“Here comes the airplane!” parents say as they attempt to finesse leafy greens into stubborn toddler mouths. “When is dessert?” the moody toddler retorts. “Once you finish your vegetables,” the parents respond. Does this narrative sound familiar? To most people, it should. Although leafy greens and mixed vegetables are not as enticing as sugary desserts to young children, research proves that mom and dad were wise to encourage healthy eating habits.
“From a young age, we’re taught that eating well helps us look and feel our physical best. What we’re not always told is that good nutrition significantly affects our mental health, too. A healthy, well-balanced diet can help us think clearly and feel more alert. It can also improve concentration and attention span,” state staff writers from Sutterhealth.org.
Eating well for mental health
The nutrients in the foods we eat provide the foundation for the structures of every little cell in our bodies, which we have trillions of. These cells are constantly repairing and rebuilding our bodies, and these processes directly correlate to our diets, explains Michael Ormsbee, a professor of Health and Nutrition at Florida State University.
With all the responsibilities and obligations we have as students in and outside of class, it is easy to replace breakfast with a sugary granola bar, or grab fast food for lunch. When we are stressed, busy or depressed, sugary and processed foods are often what we reach for, but consuming them often leads to inflammation throughout the body, explains the staff writers at Healthline.com. It can be a hard habit to break, but opting for dark leafy vegetables, plenty of fruits, nuts, legumes, and healthy fats instead of processed foods will give you the nutrients your brain needs to be healthy.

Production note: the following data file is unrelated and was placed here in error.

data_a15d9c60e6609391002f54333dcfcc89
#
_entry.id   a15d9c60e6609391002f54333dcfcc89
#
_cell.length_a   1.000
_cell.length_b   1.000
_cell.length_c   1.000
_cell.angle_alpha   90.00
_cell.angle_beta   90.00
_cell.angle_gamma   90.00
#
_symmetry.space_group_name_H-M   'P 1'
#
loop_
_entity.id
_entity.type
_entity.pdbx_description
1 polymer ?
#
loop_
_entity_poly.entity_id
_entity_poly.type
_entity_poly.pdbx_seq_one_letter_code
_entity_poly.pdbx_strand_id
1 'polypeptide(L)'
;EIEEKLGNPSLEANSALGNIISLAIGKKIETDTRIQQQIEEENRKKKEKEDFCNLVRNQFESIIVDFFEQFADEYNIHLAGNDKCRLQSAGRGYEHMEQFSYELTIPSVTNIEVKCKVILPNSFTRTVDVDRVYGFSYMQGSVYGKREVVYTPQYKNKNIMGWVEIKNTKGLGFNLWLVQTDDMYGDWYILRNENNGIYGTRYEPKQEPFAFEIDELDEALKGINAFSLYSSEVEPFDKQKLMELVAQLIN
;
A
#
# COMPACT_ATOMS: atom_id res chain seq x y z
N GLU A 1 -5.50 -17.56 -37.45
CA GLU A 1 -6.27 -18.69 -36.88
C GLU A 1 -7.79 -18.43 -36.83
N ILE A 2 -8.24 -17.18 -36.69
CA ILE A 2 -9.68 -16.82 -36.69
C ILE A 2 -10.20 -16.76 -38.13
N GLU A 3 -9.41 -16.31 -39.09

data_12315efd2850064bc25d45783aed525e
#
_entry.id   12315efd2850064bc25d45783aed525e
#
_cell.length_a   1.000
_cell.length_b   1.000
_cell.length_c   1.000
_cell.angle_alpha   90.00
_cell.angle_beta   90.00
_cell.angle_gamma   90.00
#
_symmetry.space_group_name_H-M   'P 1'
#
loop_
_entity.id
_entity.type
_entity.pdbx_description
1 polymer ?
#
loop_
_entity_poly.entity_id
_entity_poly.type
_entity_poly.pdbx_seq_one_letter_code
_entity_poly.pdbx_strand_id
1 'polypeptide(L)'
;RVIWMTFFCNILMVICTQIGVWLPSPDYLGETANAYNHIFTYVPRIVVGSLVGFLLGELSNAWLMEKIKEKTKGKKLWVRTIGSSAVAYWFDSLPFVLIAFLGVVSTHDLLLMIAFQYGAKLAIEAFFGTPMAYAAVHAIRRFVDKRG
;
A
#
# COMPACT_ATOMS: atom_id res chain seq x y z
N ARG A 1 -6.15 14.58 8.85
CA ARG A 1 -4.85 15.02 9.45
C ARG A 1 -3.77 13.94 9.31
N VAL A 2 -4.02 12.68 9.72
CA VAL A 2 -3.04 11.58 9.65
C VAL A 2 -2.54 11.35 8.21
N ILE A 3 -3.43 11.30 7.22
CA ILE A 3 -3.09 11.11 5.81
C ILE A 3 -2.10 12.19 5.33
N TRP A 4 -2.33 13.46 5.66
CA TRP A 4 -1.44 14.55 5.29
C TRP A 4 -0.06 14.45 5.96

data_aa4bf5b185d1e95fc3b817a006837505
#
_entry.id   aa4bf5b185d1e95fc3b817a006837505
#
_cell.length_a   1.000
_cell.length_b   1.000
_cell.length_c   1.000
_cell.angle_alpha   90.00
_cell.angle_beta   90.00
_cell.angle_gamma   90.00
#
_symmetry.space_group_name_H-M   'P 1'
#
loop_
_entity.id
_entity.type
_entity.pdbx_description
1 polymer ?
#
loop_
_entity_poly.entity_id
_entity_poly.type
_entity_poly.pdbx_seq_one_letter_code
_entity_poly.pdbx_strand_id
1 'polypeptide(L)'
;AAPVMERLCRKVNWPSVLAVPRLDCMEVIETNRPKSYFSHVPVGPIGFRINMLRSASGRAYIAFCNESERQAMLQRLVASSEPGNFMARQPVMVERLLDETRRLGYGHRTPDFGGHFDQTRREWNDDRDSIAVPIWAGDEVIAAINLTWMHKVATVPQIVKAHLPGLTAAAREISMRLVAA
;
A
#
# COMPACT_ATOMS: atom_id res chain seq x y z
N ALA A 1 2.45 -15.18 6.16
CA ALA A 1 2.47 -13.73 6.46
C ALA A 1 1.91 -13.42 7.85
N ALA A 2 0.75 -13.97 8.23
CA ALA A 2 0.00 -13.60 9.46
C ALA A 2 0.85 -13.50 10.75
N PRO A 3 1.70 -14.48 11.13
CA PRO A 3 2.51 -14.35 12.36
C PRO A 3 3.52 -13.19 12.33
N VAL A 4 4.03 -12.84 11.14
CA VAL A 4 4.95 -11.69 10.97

A healthy gut
According to Siri Carpenter, a research author at the American Psychological Association (APA), gut health is one of the most important factors in mental health. There’s a strong connection between our intestines and our brain that are physically linked via the vagus nerve, where the two communicate and send messages to one another. “Gut bacteria manufacture about 95 percent of the body’s supply of serotonin, which influences both mood and GI activity,” explains Carpenter. While the gut can influence the emotional behavior in the brain, the brain can alter the bacteria in the gut with stress that suppresses the beneficial bacteria. It’s a delicate dance of hormonal balance.
While diet isn’t the only thing that affects mental health, it plays a large role. Dr. Gabriela Cora, a board-certified psychiatrist, stated in an article by Aetna that,“When you stick to a diet of healthy food, you’re setting yourself up for fewer mood fluctuations, an overall happier outlook and an improved ability to focus.” While it’s perfectly okay to indulge in your favorite comfort foods from time to time, paying attention to how you feel when you eat and making sure you’re getting well-balanced meals is a step closer to a happy, healthier mind.